“Of course it hurts, darling. Use it! It’s what artists do. Life has a wisdom of its own. It dumps shit on you and stirs you up until your soil is fertile. Accept the challenge and plant some seeds. This is how artists grow.” ~from The Art of Falling
All Penny has ever wanted to do is dance—and when that chance is taken from her, it pushes her to the brink of despair, from which she might never return. When she wakes up after a traumatic fall, bruised and battered but miraculously alive, Penny must confront the memories that have haunted her for years, using her love of movement to pick up the pieces of her shattered life.
Kathryn Craft’s lyrical debut novel is a masterful portrayal of a young woman trying to come to terms with her body and the artistic world that has repeatedly rejected her. The Art of Falling expresses the beauty of movement, the stasis of despair, and the unlimited possibilities that come with a new beginning.
Dreams. Aspirations. We all have them. Some of us dedicate our lives to the fierce pursuit of them. Some of us dabble. Some of us push our bodies and our minds to the breaking point. Some of us just let our dream silently slip like sand through our fingers.
Some of us jump—or fall—like a wounded songbird unable to cling to its lofty perch. Like Penelope “Penny” Sparrow.
When I was a child, I had a book called A Very Young Dancer. Through its story and photos I felt the excitement, apprehension, and passion that courses through a dancer’s blood. After briefly trying dance lessons, I knew it wasn’t in me. I had the grace of a buffalo and the dedication of a hamster. My body and my heart didn’t feel that passion—unlike like Kathryn Craft, who spent years as a dance teacher, choreographer, and critic. Unlike her protagonist, Penny, whose lifelong dedication to the often brutal world of dance leaves her broken—both physically and emotionally.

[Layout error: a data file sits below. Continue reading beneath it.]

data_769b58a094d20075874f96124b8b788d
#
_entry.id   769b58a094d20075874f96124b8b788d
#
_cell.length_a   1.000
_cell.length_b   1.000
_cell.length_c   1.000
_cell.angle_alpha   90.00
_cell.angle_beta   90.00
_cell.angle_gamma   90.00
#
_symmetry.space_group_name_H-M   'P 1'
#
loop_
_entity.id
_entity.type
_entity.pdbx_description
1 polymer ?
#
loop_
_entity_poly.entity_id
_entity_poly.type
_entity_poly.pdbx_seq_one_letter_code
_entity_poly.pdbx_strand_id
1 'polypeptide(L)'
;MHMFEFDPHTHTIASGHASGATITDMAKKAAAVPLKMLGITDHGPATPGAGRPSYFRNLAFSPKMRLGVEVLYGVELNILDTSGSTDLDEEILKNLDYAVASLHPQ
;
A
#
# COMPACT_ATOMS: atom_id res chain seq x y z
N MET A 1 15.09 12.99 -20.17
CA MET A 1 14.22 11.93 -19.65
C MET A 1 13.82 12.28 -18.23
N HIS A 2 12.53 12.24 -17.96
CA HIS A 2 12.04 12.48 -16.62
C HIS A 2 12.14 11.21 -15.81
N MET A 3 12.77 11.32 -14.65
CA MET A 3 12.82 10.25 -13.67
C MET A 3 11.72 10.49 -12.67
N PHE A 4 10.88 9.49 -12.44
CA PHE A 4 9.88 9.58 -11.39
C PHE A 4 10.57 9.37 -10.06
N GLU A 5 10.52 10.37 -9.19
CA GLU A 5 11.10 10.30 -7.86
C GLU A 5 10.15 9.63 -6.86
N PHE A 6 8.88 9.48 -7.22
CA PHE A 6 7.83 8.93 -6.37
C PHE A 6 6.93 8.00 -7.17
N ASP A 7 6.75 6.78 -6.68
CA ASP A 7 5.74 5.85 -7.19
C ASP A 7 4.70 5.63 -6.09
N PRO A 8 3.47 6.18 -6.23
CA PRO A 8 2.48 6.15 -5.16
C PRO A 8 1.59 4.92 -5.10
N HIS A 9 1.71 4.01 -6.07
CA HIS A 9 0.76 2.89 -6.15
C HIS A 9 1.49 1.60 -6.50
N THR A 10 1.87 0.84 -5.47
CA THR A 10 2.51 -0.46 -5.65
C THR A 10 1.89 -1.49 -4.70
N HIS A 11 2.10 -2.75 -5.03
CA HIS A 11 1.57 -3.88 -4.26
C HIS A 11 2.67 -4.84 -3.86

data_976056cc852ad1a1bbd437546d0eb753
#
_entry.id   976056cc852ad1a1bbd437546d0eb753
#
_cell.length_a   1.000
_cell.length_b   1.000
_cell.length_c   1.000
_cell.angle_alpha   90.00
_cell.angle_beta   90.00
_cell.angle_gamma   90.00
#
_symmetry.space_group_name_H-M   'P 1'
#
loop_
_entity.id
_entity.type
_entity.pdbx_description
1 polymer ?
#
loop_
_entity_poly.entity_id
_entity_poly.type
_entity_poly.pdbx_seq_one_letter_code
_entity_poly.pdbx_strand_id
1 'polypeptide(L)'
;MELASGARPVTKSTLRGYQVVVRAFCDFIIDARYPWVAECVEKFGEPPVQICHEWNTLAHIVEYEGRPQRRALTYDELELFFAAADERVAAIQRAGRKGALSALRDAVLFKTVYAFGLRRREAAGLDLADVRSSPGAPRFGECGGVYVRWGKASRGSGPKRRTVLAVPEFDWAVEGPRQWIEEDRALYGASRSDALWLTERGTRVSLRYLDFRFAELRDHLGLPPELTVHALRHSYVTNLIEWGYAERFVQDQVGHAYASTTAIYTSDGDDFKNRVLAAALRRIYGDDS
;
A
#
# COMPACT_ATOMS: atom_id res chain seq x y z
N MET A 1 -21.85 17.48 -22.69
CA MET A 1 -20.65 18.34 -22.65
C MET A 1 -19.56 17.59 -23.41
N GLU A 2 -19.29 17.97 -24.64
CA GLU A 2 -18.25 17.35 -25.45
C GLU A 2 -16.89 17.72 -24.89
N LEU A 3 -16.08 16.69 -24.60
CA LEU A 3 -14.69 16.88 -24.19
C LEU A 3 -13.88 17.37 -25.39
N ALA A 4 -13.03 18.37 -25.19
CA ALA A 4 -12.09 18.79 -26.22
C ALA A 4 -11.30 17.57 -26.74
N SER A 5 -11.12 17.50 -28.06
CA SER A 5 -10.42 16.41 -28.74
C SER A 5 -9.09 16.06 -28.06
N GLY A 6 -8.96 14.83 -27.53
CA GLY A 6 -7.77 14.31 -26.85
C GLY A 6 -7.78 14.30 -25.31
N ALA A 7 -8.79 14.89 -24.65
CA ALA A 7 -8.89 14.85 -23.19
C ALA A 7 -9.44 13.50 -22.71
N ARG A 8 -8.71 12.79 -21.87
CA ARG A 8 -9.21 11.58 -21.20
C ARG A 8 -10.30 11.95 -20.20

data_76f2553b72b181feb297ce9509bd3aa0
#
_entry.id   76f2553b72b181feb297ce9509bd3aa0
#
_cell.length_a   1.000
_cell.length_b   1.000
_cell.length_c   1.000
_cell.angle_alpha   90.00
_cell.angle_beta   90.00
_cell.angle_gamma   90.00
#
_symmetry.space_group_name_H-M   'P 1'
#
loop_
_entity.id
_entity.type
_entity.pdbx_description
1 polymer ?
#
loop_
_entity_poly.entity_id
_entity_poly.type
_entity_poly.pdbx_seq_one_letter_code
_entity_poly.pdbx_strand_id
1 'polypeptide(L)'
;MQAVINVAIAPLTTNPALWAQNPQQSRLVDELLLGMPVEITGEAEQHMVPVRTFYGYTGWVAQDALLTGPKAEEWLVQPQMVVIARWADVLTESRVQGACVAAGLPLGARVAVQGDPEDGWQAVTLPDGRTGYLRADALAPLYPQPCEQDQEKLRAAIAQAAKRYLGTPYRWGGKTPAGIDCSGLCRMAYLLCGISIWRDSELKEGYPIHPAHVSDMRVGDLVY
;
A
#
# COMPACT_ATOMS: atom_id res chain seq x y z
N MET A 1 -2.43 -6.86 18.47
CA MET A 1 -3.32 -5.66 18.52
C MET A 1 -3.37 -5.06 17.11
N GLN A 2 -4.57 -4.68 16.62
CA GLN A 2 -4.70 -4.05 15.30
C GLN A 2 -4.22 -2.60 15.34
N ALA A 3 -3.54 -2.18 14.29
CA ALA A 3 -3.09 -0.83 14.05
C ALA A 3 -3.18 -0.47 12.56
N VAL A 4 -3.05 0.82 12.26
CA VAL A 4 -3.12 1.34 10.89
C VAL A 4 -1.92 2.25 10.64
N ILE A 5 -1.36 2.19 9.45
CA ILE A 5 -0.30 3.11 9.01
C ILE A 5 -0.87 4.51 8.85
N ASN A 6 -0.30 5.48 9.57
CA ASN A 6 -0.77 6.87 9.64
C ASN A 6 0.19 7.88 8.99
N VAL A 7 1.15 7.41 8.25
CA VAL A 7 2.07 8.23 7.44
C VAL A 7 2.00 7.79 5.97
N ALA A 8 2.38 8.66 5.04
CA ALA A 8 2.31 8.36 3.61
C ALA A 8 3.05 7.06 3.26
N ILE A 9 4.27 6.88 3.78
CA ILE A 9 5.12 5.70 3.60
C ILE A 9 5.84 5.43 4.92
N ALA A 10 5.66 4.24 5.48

The Art of Falling leaps into some tough subjects: toxic relationships, eating disorders, devastating diseases, suicide, and the never ending quest for self-acceptance. Craft deftly handles each with transparency and grace, following Penny as she comes to terms with her damaged relationships with her dance-mom mother, backstabbing lover/boss, and herself.
Penny Sparrow would never have learned to fly again without guidance from two unlikely new friends. Marty the baker, whose car broke her fall, shows her how food can feed the soul instead of just being a mere source of bare-bones nutrients, something to savor instead of vilify. And new roommate Angela is trapped in a body stricken by Cystic Fibrosis—though she can’t control her body’s betrayal, she shines with optimism.
The Art of Falling exemplifies Craft’s talent as a choreographer of not only dance, but words. Her background as an editor is apparent as well, her prose tight yet seemingly effortlessly balanced, a feat unusual for the work of a debut novelist.
This novel would be an excellent addition to any book club list.
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The Art of Falling
by Kathryn Craft
Paperback, 368 pages
January 28th 2014, Sourcebooks Landmark